Also, in case of any attempts at the "long jump to conclusions" via some off-key cry of "Holocaust denier", it should be noted, for the record, that no such inference has ever been made here while on the question regarding the comparison with other genocides, I fully agree with Yehuda Bauer's conclusions, drawn in The rethinking of the Holocaust (New Haven, CT [etc.]: Yale University Press, 2001), pp. 44-50, re-published in http://www.annefrank.org/content.asp?PID=577&LID=1.

All that, however, ought to remain consigned to humanity's shameful past, and should not be used nowadays by people pursuing other utopian agendas, such as Zionist or al-Qaida's cultist practitioners who seem capable of imposing them on the rest of the world: free-thinkers and religious people alike.

Consequently, I fully concord with two of the world's most brilliant minds, Albert Einstein and Amos Oz on this question:

"I would much rather see reasonable agreement with the Arabs on the basis of living together in peace than the creation of a Jewish state." (Albert Einstein, in Ideas and Opinions, [Crown Publishers, New York, 1954], p. 190)

"A state cannot be Jewish, just as a chair or a bus cannot be Jewish...The state is no more than a tool, a tool that is efficient or a tool that is defective, a tool that is suitable or a tool that is undesirable. And this tool must belong to all its citizens -- Jews, Moslems, Christians...The concept of a 'Jewish State' is nothing other than a snare." (Amos Oz, Israel's preeminent writer of fiction, in "A Laden Wagon and an Empty Wagon? Reflections on the Culture of Israel," Free Judaism, October 1997, p. 5 [Hebrew], cited by Yoram Hazony in The Jewish State, pg. 338)

Iqrith: a village wiped off the map

by Noah Tucker / April 12th 2010

It was not easy to find our way to the former village of Iqrith. It is not marked on the maps and no road signs point to it. The rough concrete path that leads from the main road up the steep hill to the remains of the village church was built by volunteers, not by the authorities, and it has to be rebuilt again after each time that it is destroyed by Jewish extremists.

The first thing one notices about the church is the stone stairway that juts out from half-way up the wall and rises seven steps into the air. It has no beginning and no end.

The church, which is the only building that remains in Iqrith, has been partially rebuilt and renovated. It was hit by one of the bombs which obliterated the rest of the village in a raid by the Israeli air force in late 1951.

Descending from the church towards the graveyard, the hillside is a mass of weeds and rubble - the stones of demolished Palestinian homes.

This is a tranquil place, and quiet except for the soft echoes of the muezzin calling from the mosques across the nearby border with Lebanon.

"When I was last here," said my guide Zuhaira Sabbagh, "the Israeli military was bombarding Lebanon and we could hear the explosions."

Suddenly there was a loud crack from the other side of the church. And then another and another. Going to find the source of the noise, we met a young man called Walla' Sbeit, who was using a large stone to break a log for the campfire.

Although Iqrith has been wiped from the page of the map, Sbeit and his friends are keeping the village alive. Tonight, as on many other nights, they will sleep in a makeshift cabin beside the church.

Another of the young people explained the fate of Iqrith. In 1948, the villagers, aware that they could be massacred as had been the case with many of the Palestinians under the new zionist occupation, accepted a deal which was proposed by the Israeli authorities.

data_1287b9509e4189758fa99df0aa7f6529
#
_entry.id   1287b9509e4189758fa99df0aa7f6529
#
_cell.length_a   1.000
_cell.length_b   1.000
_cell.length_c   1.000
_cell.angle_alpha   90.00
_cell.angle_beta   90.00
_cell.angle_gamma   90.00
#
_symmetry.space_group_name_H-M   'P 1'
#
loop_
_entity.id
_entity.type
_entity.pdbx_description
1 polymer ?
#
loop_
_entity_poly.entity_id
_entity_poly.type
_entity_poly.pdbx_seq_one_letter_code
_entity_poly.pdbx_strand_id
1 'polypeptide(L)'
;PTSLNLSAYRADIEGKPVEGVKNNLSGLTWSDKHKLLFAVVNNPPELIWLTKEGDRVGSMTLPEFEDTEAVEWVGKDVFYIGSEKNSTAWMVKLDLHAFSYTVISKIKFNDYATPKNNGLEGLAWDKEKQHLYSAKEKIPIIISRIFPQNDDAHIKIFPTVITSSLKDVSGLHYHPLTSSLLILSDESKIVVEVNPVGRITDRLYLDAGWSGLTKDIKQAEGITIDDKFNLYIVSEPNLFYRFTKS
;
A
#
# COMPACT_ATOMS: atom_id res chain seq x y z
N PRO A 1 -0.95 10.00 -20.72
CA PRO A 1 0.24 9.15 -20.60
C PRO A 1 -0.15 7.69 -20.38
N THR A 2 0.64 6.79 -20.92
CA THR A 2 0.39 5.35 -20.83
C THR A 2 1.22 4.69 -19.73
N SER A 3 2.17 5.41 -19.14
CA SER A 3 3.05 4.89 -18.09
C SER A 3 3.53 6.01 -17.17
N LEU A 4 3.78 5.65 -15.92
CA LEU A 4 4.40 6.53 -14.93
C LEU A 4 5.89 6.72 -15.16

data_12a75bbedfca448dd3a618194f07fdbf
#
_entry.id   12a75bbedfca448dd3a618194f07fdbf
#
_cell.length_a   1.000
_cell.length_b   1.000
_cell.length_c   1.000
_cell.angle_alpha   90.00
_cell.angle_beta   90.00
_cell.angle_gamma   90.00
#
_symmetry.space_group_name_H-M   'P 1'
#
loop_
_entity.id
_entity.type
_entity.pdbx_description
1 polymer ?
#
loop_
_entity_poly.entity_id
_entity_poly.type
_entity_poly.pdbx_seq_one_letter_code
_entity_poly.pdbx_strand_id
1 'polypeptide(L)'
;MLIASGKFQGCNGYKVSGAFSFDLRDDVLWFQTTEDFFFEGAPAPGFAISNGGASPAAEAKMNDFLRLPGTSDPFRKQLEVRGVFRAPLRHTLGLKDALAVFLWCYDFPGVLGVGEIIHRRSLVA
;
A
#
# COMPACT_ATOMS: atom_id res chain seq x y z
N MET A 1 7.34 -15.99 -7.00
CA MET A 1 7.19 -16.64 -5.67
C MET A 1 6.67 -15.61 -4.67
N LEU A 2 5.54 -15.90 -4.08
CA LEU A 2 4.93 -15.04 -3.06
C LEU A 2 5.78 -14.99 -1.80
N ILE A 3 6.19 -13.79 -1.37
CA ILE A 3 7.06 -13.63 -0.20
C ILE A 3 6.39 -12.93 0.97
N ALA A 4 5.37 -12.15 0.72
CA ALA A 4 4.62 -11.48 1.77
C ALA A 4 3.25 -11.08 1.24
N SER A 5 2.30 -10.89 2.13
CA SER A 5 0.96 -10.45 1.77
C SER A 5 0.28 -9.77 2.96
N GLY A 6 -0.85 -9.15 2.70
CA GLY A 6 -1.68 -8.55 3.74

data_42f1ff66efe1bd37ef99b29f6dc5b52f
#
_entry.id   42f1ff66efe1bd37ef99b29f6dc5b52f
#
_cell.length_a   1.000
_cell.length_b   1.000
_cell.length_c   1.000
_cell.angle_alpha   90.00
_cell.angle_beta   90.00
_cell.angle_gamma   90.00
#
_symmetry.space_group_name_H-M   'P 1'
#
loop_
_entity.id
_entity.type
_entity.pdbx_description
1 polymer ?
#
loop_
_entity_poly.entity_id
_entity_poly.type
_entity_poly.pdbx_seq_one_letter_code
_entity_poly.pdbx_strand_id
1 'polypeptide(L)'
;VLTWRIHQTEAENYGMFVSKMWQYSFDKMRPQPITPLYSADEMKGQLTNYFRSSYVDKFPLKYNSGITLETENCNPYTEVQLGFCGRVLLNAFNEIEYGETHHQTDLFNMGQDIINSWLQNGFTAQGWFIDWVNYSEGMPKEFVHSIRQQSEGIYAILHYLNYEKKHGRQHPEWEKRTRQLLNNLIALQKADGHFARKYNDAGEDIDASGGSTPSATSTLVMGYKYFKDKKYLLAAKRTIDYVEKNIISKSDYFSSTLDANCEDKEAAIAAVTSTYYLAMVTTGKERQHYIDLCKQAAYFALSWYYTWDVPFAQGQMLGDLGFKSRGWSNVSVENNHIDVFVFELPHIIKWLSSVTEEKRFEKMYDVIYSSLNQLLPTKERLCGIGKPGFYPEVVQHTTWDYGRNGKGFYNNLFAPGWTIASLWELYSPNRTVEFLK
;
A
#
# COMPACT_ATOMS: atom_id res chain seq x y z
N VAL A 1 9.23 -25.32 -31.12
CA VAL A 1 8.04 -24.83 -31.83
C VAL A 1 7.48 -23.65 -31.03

They agreed to leave the village for two weeks, after which they were promised they would be allowed to return. But during that fortnight, the Israelis declared that the village was a military zone. Its inhabitants were not allowed to return - at least, in this life.

The villagers used legal means to fight their case and the Israeli supreme court declared that there was no legal reason why they should not be permitted to go back to their homes. However, the military government did not allow them to go back. And on Christmas Eve 1951 it added an emphatic "fact on the ground" in respect of Iqrith.

The entire village, with the exception of the graveyard and part of the church, was destroyed from the air. For whatever reason, the zionists declined to use dynamite or bulldozers and instead sent the air force to bomb the empty village.

Six decades later, the descendants of the people who used to live here are still fighting on.

"I was born and raised in Haifa city. I had everything provided for me, my father worked hard to provide food. But this place, of all places around the world, is the one place where I feel at home," Sbeit explained.

"First of all I was raised on the stories of my grandparents who lived here, who were raised and born here, in the houses that used to exist, who ran between the streets and would tell me about their story, what happened to them and their parents. In '48, the tragedy of when they were kicked out and banished from their homes.

"They would tell me about the story of their wedding, happy moments and sad moments. And I used to come here every time since I was a kid. They took me and brought me to the fields to get some herbs, they would teach me how to pick them up and be part of the land, learn how to take from the land and give back to the land," says Sbeit.

"They taught me how to love this land and respect it, and to maintain it because it's mine. It's nobody else's.

"For me, I'm the most legitimate person who has the right to claim this land. Because I know the trees in here, I know the meaning of the houses in this place.